Diverse Learners, Diverse Services: Reaching out to Continuing Education Students & Instructors

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Diverse Learners, Diverse Services: Reaching out to Continuing Education Students & Instructors. Megan Fitzgibbons, Jessica Lange & Robin Canuel McGill University, Montreal Canada. Do you have a continuing education center of some kind in your institution?. Context. Why do we care?. In 2007 - PowerPoint PPT Presentation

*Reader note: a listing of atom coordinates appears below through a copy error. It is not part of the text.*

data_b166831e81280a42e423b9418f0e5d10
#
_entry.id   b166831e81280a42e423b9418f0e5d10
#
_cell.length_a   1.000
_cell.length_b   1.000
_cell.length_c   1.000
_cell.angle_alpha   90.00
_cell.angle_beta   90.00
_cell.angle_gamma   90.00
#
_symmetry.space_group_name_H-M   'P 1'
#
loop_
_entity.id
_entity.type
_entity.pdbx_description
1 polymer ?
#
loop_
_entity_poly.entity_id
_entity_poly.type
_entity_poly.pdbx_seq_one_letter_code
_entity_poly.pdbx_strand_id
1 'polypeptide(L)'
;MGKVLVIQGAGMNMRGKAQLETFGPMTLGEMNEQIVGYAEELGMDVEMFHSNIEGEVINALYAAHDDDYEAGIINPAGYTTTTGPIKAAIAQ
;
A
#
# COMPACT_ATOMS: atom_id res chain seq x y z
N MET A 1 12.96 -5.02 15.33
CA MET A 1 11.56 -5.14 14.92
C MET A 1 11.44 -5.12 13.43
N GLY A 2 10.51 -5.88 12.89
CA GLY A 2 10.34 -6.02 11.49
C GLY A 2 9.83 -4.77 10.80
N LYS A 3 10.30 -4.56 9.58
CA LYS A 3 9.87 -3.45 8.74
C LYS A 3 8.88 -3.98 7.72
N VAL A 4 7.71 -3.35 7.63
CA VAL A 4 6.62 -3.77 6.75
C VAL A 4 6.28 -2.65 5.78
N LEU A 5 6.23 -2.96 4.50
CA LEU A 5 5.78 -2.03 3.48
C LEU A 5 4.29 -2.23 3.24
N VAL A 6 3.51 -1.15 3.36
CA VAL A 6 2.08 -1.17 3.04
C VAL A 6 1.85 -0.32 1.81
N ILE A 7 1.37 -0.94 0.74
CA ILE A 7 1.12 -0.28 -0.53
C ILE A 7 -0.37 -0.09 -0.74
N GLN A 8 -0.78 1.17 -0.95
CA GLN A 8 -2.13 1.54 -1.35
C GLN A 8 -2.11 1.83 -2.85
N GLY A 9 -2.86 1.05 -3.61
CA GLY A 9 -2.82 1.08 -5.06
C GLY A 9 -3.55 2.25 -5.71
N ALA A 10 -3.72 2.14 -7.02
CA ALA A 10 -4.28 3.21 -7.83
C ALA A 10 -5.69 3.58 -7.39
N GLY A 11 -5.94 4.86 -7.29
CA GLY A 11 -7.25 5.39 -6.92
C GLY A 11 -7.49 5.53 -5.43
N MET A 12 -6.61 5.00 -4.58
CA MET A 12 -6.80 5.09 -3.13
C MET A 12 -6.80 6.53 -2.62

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<p>Slide 1</p> <p>Diverse Learners, Diverse Services:Reaching out to Continuing Education Students &amp; Instructors</p> <p>Megan Fitzgibbons, Jessica Lange &amp; Robin CanuelMcGill University, Montreal Canada1</p> <p>Do you have a continuing education center of some kind in your institution?</p> <p>2</p> <p>Context</p> <p>Why do we care?</p> <p>In 2007</p> <p>42% of Canadians49% of Britons49% of Americansaged 25-64 were participating in some type of education (OECD)</p> <p>http://www.flickr.com/photos/publicdomainphotos/3706529071/</p> <p>Reasons for GrowthNewly arrived immigrantsUnemployment ratesDeveloping new skillsEconomic downturnActively growing their programsLifelong learning</p> <p>Who are Continuing Education Students? </p> <p>9Diverse! Vary widely in :</p> <p>AgeTechnology skillsAcademic and professional experienceMother tongue, country of originPurpose for studyLife circumstances</p> <p>Busy! Balance work and family with studies</p> <p>Frequently unaware of university services"Adult learners differ from traditional learners in responsibility level, and not necessarily age, gender, or other such distinguishers."</p> <p> (Cooke, 2010)</p> <p>McGill University's Centre for Continuing EducationMcGill Continuing Education 2010-2011 profile:</p> <p>Total enrollment: 12,132 students45 diploma and certificate programs58% womenAverage age: 33</p> <p>2010-2011 profile contd:</p> <p>1,327 international students from 130+ countries40% recent immigrants53% have a mother tongue other than English or French</p> <p>Mother Tongue of McGill University Centre for Continuing Education Students</p> <p>How do we reach out to this underserved group?</p> <p>Does your library target this group through particular services or liaison librarian positions?</p> <p>17Case StudyLearners and strategiesYou have been given a sample profile of a typical continuing education course.</p> <p>In a small group, identify teaching techniques and specific learning activities that might be used to address challenges in the context of the workshops learning outcomes.</p> <p>Learner Needs &amp; Challenges #1Characteristics/needsAll students are studying English as a foreign language.Strategies/TechniquesProvide handout with key terms and definitionsUse a bingo game to help students focus on new vocabularyThink-pair-share : students pair up to brainstorm keywordsMinimize cultural references and idiomsDefinition matchingUtilize visual literacy (e.g. video, handout etc.)Make sure to face the audience</p> <p>20Learner Needs &amp; Challenges #2Characteristics/needsSome students have had little exposure to academic work in a North American context. Strategies/TechniquesLayout the cultural norms of academic work in North AmericaExercise on how to use LC Call numbers (perhaps use a treasure hunt for books in the libraryRecognize cultural differencesShare what skill that works for them (can sense their cultural sense of school and adapt)</p> <p>21Learner Needs &amp; Challenges #3Characteristics/needsSome students have not used academic library recently or ever. Strategies/TechniquesHave library tours (perhaps lead or co-lead by current students)Have flexible classroom space (e.g. groups of chairs or tables in different directions rather than all facing front)</p> <p>22Learner Needs &amp; Challenges #4Characteristics/needsSome students have recently participated in library instruction, while others havent. Strategies/TechniquesDirected questioning (e.g. ask where should I click? What do I do next? Where can I find this book?)Hands-on-practice (let each student go at their own pace so the more advanced can go further and the less advanced can take their time)Group work (pair up experiences students with less experienced students) peer to peer learning</p> <p>23Learner Needs &amp; Challenges #5Characteristics/needsSome students have very little previous experience using computers. Strategies/TechniquesAssess room immediately (e.g. who has a cell phone, who has a laptop, who is comfortable with the computersGroup work (tech savvy paired with students who have less experiencesee above for getting sense of students in classroom)Let them know that they cant break it!Develop useful analogies to help students understand technological conceptsFree time to practice (let them go at their pace)</p> <p>24Learner Needs &amp; Challenges #6Characteristics/needsStudents levels of education vary. Strategies/TechniquesBackground knowledge probes (e.g. Ask students how can you find out if a library has a particular book?)25Learner Needs &amp; Challenges #7Characteristics/needsStudents are expected to learn a large amount of information in a short amount of time. Strategies/TechniquesOne-minute writing ( students are asked to write one thing they learned and one thing they dont understand)Try to convince the instructor to have multiple sessionsRecognize limitations (i.e. hit the most important learning objectives and let the rest go be flexible)Have online tutorials students can refer to if theyre feeling overwhelmed/need a second going over26Learner Needs &amp; Challenges #8Characteristics/needsStudents are goal-oriented and want to develop very specific skills. Strategies/TechniquesIncorporate students own suggested topics into database search examples27Key TakeawaysInformation overloadBreak it into chunks and have students break into groups and be responsible for a sectionLearning through teachingStop and re-evaluate flexibility!Break session into 3-5 KEY pointsMessage of friendly librarians Online tutorials Asking the class about what tutorials they would like (custom tutorials)</p> <p>Challenges faced at McGillAbsence of shared experienceNo common denominator in skillsDifficult to reach through traditional methodsLack of continuity</p> <p>Solutions at McGillCommunication and outreachCollection developmentTeaching techniques, especially active learningLiaison model</p> <p>ConclusionsMulti-layered, tailored approaches have been successful Liaison model is key Feedback ReceivedWritten feedback from instructorsInformal evaluation of student performanceIncreased requests from workshopsRequests for new workshops to be developed</p> <p>Future plans: Formal Assessment</p> <p>Questions</p> <p>Jessica Langejessica.lange@mcgill.caRobin Canuelrobin.canuel@mcgill.caMegan Fitzgibbonsmegan.fitzgibbons@mcgill.ca </p> <p>Contact Photo Credits</p> <p>Slide 8 : Money by Andrew Magill (http://www.flickr.com/photos/amagill/3367543296/in/photostream/)</p> <p>Slide 12 : McGill Building by Zestbienbeautouza(http://www.flickr.com/photos/wpointw/439292077/)Slide 1,3-5 : Klaus Fiedler, McGill Library</p> <p>37</p>